Being accustomed to a life of simplicity since childhood, my parents don’t take much interest in computers and the Internet. But they love their cell phones and text messaging.
Mama stays at home, while Papa, ever the workaholic, goes to his nearby rocky farm twice a week. So the cell phone became a pleasantly “indispensable” tool, despite the fact they have only a handful of contacts. They have “more” textmates than I do, though.
Sometimes they would ask me some things about their cell phones, and I would happen to see some of their messages. I noticed they called each other “Sweetheart.” Like: “Sweetheart, what are you doing now? I’m eating your favorite corn here.” “Sweetheart, sorry for this late text. I went to Shopwise.”
But at home they just call each other “Hey.” Like: “Hey, did you see my shirt? I just put it here.” “Hey, don’t forget your umbrella.”
The signal at home is not very good, so most of the time we placed our cell phones on top of the washing machine in our backyard. Mama and Papa also charge their phones there.
I once suggested to them to set an alarm clock every time they do their charging so they won’t forget it.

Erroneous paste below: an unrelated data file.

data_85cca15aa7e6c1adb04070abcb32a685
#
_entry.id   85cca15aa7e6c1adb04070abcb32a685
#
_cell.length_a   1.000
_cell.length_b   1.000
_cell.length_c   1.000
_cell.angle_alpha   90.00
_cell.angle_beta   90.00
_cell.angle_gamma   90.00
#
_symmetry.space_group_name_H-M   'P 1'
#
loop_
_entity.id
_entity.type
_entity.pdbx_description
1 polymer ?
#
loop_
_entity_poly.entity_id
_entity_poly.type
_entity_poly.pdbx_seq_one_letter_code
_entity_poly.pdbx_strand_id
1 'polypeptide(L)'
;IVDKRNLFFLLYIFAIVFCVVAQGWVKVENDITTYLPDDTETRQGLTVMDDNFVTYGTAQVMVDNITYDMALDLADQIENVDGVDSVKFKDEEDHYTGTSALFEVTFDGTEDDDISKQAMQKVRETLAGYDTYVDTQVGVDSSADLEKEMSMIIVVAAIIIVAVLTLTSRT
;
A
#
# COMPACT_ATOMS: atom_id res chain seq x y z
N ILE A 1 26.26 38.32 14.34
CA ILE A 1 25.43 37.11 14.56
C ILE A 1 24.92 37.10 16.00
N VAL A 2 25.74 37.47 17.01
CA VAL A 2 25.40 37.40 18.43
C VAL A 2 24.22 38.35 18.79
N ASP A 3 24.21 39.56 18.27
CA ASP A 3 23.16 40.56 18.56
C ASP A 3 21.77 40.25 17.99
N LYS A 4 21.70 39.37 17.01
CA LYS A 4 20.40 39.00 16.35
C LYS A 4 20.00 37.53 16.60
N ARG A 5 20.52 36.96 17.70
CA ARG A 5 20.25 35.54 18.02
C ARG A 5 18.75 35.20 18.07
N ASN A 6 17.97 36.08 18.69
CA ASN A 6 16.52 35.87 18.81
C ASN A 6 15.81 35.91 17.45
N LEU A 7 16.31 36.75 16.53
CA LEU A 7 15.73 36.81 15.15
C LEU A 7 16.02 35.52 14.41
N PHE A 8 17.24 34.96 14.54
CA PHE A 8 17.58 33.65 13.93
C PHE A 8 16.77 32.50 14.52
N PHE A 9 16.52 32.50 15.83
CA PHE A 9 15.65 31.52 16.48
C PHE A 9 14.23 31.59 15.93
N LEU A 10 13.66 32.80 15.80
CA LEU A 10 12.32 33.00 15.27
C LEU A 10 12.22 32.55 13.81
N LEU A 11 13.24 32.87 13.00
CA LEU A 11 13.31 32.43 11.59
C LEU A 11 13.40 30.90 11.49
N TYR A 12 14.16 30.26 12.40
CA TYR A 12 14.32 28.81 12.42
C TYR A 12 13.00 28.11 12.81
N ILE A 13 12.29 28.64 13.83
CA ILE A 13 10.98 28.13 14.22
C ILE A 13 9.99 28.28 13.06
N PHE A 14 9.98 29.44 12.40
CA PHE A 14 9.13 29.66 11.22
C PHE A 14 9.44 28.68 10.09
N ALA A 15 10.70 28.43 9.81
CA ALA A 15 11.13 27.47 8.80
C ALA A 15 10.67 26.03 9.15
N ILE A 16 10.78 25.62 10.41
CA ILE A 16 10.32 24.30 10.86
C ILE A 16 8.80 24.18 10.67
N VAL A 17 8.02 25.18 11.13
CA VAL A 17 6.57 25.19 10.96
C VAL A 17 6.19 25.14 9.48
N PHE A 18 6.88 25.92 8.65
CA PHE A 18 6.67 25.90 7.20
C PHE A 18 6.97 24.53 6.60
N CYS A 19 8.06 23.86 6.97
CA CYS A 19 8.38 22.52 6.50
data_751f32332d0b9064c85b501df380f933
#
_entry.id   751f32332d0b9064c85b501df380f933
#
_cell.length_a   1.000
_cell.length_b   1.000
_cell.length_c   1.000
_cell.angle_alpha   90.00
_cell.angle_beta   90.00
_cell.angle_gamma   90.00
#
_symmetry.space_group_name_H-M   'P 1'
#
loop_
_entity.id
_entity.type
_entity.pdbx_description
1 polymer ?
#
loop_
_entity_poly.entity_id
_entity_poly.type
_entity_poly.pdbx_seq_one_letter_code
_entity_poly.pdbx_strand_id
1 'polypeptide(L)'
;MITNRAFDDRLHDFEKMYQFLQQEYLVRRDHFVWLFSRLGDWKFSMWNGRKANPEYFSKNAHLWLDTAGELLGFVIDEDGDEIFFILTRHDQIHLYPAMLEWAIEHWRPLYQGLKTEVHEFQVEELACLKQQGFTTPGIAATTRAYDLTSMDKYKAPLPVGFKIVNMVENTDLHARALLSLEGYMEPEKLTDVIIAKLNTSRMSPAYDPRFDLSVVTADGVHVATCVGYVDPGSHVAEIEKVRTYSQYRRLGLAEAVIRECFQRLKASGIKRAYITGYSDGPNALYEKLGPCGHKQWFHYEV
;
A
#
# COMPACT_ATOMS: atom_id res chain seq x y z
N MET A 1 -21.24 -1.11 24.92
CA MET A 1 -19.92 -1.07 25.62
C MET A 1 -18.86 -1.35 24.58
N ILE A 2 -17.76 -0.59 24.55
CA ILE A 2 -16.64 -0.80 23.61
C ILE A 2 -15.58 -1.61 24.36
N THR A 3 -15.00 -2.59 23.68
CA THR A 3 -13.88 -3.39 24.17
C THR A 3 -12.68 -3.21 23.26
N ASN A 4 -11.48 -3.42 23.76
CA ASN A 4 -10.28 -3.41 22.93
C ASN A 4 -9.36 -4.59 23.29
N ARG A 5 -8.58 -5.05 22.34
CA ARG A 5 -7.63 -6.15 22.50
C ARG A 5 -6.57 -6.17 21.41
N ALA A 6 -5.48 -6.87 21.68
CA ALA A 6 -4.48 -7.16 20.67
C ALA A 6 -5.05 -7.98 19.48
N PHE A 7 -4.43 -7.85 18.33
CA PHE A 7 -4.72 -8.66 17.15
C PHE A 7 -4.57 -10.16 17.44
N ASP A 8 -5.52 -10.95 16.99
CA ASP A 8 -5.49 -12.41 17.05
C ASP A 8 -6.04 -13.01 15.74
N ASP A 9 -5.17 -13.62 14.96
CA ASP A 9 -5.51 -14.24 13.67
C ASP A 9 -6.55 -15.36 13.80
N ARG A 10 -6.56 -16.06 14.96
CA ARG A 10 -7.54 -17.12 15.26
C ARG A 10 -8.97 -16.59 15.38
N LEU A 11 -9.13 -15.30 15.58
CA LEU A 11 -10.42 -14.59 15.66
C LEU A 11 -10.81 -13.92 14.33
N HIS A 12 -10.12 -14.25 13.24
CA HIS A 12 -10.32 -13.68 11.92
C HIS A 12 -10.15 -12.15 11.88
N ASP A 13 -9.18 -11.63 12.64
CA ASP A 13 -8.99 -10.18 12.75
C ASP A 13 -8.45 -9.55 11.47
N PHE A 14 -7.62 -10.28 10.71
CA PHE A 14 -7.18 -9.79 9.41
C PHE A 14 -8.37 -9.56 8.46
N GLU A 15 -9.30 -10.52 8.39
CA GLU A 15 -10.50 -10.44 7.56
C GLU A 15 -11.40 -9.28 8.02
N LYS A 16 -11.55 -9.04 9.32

To most people, including his siblings, Papa is a stern, quiet man. But he’s a funny guy, really—when he’s not feeling grumpy. For his alarm ringtone he chose a rooster’s crow.
Recently one of our neighbors began keeping a rooster in front of their house. One day, while Mama was busy in the kitchen, I heard her calling out to Papa.
MAMA: (Hearing a rooster’s crow) Hey, your cell phone’s fully charged. Unplug it now.
PAPA: (Answering from the backyard) What?! I’m not charging my cell phone.
MELISA: (Entering the kitchen) It’s Kuya Bong’s rooster, Mama.
One early morning I heard Papa’s cell phone alarm again. His rooster was crowing loudly in our backyard and he was in our living room. The alarm went on several times and then stopped. Just then, Mama came in.
PAPA: (In a cheerfully thankful tone) Did you stop it?
MAMA: Nope. He got tired of crowing.